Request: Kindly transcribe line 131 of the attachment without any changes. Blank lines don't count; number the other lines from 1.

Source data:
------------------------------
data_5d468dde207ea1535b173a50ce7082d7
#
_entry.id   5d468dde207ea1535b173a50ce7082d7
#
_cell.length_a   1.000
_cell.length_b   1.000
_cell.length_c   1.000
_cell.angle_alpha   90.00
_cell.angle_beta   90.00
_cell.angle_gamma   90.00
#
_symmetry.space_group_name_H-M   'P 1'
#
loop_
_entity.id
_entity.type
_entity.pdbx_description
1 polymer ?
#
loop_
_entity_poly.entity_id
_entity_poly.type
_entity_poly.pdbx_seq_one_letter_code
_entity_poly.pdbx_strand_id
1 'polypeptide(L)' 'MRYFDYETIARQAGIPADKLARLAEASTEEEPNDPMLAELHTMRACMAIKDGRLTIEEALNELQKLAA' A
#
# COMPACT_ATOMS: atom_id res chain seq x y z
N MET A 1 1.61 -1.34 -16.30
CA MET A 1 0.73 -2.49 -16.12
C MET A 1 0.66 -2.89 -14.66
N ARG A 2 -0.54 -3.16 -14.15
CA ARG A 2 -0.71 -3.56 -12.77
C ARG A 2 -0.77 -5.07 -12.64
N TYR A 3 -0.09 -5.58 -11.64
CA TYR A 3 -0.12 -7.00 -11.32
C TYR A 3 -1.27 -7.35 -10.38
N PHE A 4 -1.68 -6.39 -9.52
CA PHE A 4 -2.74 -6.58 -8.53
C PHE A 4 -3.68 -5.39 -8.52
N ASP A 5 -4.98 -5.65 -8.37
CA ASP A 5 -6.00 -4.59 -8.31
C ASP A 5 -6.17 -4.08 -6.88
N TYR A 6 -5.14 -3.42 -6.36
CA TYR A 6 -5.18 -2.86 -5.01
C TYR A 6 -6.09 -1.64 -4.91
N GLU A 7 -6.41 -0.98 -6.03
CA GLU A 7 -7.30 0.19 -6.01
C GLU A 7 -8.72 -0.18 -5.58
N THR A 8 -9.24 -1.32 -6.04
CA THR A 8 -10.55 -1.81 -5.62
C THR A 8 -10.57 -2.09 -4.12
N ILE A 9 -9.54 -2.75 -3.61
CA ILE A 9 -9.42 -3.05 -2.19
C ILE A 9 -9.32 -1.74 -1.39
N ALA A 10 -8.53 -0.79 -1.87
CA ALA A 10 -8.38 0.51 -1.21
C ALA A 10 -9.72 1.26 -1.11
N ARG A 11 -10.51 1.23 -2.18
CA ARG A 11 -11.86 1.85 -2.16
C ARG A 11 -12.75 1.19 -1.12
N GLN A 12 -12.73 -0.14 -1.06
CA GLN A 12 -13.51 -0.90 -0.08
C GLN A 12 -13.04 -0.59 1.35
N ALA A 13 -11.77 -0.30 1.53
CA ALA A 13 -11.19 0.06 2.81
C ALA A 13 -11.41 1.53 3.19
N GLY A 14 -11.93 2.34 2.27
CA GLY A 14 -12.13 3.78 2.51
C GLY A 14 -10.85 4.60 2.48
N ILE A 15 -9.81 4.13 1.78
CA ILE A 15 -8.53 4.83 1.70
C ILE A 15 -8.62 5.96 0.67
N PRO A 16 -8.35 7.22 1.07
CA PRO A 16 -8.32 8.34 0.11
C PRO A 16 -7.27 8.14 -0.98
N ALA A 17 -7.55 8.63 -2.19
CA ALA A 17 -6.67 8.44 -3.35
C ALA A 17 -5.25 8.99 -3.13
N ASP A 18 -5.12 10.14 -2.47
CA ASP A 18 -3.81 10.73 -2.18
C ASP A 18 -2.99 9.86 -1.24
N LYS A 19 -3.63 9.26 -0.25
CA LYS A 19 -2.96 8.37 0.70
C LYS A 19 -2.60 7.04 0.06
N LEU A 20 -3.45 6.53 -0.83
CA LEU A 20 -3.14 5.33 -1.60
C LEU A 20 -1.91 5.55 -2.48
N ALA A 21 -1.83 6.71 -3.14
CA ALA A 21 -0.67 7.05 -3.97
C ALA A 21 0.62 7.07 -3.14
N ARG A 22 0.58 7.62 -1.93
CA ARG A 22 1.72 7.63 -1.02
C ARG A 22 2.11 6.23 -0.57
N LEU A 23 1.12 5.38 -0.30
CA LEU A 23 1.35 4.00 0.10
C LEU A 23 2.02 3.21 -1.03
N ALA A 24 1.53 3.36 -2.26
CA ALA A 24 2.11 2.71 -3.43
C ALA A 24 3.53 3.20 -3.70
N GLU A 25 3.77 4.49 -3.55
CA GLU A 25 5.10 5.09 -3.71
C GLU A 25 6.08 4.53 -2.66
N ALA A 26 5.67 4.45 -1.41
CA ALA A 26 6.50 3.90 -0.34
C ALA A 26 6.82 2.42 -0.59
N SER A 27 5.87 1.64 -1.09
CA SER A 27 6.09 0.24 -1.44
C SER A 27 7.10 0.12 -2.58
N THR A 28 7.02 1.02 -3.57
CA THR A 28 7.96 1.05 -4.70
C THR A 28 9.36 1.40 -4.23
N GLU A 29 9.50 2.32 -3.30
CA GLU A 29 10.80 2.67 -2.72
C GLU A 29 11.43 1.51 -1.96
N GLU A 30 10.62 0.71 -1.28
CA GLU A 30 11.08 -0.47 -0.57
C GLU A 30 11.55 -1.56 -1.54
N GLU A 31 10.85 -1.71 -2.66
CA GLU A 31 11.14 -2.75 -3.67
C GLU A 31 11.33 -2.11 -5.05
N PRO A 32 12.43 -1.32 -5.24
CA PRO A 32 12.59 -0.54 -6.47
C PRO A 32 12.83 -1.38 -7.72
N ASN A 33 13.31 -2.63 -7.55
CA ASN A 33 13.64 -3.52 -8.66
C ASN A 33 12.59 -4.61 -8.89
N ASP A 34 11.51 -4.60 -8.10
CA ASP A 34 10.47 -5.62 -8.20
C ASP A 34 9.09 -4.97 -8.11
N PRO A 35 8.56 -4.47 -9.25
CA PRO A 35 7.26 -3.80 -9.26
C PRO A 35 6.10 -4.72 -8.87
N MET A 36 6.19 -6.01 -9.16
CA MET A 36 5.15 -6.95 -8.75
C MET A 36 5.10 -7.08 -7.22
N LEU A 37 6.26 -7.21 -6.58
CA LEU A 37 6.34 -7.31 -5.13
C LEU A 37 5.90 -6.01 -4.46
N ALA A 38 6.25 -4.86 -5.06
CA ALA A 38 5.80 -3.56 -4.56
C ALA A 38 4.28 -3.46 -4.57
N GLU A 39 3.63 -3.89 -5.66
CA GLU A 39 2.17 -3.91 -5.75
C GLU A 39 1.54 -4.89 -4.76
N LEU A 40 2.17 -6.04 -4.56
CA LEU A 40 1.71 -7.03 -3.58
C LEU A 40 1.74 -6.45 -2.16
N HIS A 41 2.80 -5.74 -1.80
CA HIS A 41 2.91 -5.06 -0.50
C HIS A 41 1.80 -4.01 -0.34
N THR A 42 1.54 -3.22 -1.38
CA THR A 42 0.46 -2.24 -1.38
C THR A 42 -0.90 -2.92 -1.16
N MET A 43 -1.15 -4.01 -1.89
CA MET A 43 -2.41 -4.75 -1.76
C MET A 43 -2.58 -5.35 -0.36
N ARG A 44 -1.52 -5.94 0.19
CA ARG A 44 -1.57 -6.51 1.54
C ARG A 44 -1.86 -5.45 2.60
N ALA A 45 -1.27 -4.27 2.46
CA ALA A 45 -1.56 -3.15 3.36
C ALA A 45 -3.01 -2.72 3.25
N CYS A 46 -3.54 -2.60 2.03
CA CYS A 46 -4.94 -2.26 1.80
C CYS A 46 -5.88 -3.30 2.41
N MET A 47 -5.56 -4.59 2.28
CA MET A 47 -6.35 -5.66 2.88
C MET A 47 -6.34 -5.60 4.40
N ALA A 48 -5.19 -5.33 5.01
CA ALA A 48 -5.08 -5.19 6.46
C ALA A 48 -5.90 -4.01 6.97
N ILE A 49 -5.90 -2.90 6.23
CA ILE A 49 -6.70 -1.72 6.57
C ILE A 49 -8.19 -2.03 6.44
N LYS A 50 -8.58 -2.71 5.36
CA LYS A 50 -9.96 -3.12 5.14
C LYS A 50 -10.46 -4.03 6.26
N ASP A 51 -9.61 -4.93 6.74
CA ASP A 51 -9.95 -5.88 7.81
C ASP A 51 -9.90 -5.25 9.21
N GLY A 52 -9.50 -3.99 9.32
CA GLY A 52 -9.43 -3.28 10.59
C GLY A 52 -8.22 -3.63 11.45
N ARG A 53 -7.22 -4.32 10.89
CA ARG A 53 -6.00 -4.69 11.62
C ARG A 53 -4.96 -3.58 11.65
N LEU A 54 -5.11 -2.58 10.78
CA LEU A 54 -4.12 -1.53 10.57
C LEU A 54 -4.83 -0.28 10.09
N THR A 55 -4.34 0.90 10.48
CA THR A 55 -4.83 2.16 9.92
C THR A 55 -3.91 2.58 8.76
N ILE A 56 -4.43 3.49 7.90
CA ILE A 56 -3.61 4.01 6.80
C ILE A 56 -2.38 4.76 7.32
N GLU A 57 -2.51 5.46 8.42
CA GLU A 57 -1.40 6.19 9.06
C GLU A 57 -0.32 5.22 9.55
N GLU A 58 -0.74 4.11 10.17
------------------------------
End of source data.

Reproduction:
CA PRO A 35 7.26 -3.80 -9.26